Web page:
CAIRO // Egypt's former vice president Omar Suleiman, long-time spy chief to deposed president Hosni Mubarak, died today in the United States aged 77, the official Mena news agency reported.
"Former vice president General Omar Suleiman died in the early hours of Thursday in a hospital in the United States," the agency said.
"He was undergoing medical tests in Cleveland," Suleiman's aide Hussein Kamal said, adding that arrangements were being made for the return of his body to Egypt for burial.
Mr Suleiman had suffered from lung disease for several months, after which he developed heart problems, Mena said.
"His health deteriorated suddenly around three weeks ago and he was taken to hospital in Cleveland, Ohio, where he died," Mena said.
Mr Suleiman was appointed vice president during the uprising that toppled Mubarak.
He left Egypt after a failed bid to run in the country's first ever free presidential elections in May.
After initially travelling to Dubai, he later headed to Germany and then on to the United States for treatment, General Saad Al Abbassi, a member of Mr Suleiman's presidential campaign team, said.
"His health deteriorated recently. He was in the United States with his family," said Reem Mamdouh, another member of the team.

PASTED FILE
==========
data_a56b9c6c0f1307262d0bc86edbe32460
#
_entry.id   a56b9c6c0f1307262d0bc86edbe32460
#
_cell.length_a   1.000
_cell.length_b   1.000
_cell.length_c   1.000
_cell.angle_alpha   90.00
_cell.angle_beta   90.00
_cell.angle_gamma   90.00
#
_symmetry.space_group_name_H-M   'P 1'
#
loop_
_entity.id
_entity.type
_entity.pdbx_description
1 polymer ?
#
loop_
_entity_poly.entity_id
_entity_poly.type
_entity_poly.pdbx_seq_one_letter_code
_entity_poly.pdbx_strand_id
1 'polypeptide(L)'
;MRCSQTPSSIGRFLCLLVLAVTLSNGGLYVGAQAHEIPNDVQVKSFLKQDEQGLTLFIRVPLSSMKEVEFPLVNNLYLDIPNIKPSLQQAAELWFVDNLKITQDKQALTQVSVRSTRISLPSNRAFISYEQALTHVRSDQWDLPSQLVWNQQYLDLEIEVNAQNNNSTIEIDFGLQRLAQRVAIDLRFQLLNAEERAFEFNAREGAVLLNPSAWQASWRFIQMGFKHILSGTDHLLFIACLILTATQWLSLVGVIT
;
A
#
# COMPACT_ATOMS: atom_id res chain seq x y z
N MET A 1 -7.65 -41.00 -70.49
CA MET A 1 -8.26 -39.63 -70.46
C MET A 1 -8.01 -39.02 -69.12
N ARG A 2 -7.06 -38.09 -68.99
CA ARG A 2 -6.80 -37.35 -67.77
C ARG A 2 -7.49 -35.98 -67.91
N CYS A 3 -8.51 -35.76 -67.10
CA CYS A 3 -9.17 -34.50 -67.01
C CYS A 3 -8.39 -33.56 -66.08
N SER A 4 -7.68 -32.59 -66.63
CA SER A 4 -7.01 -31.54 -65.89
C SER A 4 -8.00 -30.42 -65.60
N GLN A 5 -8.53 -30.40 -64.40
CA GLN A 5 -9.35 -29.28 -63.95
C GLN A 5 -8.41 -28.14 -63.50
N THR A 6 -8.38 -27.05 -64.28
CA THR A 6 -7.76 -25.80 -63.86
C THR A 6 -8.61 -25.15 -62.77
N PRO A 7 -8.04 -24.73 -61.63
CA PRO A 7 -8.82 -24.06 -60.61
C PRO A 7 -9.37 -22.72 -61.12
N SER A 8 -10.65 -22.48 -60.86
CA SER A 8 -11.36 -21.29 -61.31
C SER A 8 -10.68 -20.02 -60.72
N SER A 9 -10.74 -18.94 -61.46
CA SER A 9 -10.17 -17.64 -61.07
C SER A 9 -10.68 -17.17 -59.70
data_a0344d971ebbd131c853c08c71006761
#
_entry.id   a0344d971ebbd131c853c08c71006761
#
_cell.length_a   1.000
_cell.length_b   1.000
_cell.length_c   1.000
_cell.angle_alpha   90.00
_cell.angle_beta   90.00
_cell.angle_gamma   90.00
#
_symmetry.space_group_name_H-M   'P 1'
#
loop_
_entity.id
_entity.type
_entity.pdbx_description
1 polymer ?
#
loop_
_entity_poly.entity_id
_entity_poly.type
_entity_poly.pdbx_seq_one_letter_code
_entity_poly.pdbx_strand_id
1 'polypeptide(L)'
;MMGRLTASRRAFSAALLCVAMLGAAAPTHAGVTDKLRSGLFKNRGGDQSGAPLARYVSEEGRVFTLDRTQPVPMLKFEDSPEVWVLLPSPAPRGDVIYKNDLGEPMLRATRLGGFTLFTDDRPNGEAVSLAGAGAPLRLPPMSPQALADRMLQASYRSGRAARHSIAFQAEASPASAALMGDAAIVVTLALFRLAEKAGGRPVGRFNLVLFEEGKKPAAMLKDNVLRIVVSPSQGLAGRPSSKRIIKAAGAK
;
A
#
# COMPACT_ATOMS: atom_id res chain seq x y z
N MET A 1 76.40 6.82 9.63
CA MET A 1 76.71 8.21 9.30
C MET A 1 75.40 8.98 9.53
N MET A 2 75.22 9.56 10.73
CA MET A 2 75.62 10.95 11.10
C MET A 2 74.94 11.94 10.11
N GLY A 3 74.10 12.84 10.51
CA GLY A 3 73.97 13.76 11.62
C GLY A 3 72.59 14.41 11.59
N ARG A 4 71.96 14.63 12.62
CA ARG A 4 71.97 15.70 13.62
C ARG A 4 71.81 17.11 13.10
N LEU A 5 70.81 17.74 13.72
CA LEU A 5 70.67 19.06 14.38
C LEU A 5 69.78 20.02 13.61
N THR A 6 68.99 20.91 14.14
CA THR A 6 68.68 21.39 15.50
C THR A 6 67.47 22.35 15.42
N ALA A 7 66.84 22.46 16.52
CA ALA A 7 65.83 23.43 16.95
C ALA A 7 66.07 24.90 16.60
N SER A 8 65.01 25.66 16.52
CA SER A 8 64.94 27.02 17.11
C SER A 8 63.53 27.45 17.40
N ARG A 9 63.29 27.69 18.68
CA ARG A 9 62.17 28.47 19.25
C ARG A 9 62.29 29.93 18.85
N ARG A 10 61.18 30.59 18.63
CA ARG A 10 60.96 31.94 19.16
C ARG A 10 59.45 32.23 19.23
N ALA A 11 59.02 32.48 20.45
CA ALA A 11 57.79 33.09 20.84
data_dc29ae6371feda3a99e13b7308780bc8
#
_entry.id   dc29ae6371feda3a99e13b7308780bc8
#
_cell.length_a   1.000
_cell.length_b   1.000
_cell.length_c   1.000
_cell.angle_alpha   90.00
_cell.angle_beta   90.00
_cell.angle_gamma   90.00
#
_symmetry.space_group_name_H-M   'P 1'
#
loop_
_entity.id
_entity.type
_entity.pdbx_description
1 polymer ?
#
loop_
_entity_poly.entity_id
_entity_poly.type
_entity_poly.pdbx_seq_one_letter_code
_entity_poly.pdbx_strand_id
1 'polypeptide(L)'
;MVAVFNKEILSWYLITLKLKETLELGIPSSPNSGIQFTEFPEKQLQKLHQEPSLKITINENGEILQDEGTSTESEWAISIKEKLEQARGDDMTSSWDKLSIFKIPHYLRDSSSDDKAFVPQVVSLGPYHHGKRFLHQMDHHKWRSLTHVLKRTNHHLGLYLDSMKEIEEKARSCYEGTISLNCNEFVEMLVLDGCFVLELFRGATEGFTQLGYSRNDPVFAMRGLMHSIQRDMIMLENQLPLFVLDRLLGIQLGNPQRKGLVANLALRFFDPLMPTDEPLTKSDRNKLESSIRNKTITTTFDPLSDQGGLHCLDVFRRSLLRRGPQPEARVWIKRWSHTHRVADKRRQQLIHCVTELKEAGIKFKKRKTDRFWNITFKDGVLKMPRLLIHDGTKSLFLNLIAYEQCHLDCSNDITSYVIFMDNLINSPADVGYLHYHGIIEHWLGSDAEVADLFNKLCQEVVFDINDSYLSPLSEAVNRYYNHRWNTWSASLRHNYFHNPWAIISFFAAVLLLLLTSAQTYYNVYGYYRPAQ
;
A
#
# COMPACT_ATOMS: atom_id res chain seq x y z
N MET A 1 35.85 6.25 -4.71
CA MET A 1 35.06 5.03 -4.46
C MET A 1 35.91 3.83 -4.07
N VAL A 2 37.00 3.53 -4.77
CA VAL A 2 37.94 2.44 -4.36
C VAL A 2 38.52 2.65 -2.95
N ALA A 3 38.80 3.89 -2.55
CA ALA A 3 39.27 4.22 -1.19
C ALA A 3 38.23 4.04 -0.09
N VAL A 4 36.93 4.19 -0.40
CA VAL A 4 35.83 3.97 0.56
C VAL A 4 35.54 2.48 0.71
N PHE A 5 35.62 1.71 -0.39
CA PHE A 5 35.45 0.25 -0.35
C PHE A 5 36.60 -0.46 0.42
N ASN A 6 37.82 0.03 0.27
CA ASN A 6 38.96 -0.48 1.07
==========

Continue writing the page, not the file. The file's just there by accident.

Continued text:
Mr Suleiman, a pillar of the ousted regime, announced in April that he would be running for the president after initially saying he would stay out of the race.
He was barred from pursuing the country's top job on a technicality, after the election commission said he failed to get endorsements from 15 provinces as per the law.
Mr Suleiman was widely believed to have formed part of the inner circle of Mubarak, who shortly before his fall named the intelligence supremo as vice president.
Born on July 2, 1935 to a well-off family in the southern town of Qena, Mr Suleiman graduated from Cairo's military academy in 1955.
Mr Suleiman who received military training in the former Soviet Union, was for years a highly enigmatic figure for the world at large and in Egypt, where the all-powerful military's activities are shrouded in secrecy.
But he increasingly acquired a public face in recent years, being tipped even before the uprising as a potential successor to Mr Mubarak, himself a former head of the air force.
Under Mr Mubarak, Mr Suleiman served as a negotiating partner for the United States, Israel and the Palestinians, orchestrating a series of short-lived truces.
In 1995, Mr Suleiman advised Mr Mubarak to ride in an armoured car during a visit to Addis Ababa that shielded him from the fire of Islamist gunmen which killed the car's driver.
During the 1990s and following the botched Ethiopian assassination attempt, Mr Suleiman joined the efforts of the CIA and other foreign intelligence agencies to crack down on Islamists, at home and abroad.